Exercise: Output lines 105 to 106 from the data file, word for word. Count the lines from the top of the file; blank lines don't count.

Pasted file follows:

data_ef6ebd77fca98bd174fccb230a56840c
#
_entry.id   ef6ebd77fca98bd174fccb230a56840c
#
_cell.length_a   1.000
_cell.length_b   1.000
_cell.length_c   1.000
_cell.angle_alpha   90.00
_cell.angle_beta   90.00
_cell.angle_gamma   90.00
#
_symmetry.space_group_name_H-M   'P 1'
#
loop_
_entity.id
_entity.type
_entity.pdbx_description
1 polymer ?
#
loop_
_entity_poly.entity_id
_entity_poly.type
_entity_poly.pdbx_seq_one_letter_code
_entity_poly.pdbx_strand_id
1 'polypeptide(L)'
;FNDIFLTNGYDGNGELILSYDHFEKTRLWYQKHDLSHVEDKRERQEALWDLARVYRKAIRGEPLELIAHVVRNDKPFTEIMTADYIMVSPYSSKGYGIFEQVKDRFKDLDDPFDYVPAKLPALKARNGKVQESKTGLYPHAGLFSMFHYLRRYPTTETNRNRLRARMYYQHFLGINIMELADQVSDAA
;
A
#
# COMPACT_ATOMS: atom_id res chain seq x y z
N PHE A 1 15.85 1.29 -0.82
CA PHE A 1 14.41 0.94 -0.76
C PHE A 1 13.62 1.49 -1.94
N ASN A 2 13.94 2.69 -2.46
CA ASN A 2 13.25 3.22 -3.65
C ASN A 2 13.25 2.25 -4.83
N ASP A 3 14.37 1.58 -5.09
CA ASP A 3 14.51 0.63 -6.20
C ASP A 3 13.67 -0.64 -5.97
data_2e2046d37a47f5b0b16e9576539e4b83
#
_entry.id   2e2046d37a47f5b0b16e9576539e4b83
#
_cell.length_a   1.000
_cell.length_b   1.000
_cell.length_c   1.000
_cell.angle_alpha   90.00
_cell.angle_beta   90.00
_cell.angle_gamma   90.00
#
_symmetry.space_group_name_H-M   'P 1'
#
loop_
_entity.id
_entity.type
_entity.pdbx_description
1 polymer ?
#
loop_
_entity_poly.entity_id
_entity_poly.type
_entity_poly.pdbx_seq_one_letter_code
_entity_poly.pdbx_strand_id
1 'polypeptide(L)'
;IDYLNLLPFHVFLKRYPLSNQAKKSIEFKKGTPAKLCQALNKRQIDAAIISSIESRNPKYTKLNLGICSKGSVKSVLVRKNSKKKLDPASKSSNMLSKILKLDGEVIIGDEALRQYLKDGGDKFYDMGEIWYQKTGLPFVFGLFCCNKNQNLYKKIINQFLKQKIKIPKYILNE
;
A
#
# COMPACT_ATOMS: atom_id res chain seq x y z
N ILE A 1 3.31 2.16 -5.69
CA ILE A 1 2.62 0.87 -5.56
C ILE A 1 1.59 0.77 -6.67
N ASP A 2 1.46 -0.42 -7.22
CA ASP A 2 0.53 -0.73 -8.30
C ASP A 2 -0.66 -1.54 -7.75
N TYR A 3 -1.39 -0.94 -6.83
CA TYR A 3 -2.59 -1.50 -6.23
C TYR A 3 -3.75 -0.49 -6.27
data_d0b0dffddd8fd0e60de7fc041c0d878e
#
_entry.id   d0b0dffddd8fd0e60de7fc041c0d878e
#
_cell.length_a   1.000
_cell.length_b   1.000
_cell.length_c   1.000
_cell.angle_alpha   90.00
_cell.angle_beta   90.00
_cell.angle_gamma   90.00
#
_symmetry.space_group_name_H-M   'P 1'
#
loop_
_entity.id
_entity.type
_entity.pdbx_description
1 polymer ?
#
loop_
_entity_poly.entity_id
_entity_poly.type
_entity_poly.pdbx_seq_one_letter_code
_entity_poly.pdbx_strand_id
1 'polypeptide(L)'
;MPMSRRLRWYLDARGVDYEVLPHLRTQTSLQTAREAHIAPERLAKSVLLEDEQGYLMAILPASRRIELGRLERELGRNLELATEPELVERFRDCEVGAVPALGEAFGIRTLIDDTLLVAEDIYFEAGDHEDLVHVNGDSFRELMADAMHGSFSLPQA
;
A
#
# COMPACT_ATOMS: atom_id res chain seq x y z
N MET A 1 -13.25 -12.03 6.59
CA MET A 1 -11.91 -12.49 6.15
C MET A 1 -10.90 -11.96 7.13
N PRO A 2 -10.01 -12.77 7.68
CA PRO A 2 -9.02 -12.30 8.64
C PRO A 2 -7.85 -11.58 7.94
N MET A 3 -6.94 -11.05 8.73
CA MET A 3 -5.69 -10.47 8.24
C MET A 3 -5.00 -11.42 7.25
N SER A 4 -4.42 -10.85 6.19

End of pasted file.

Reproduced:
;
A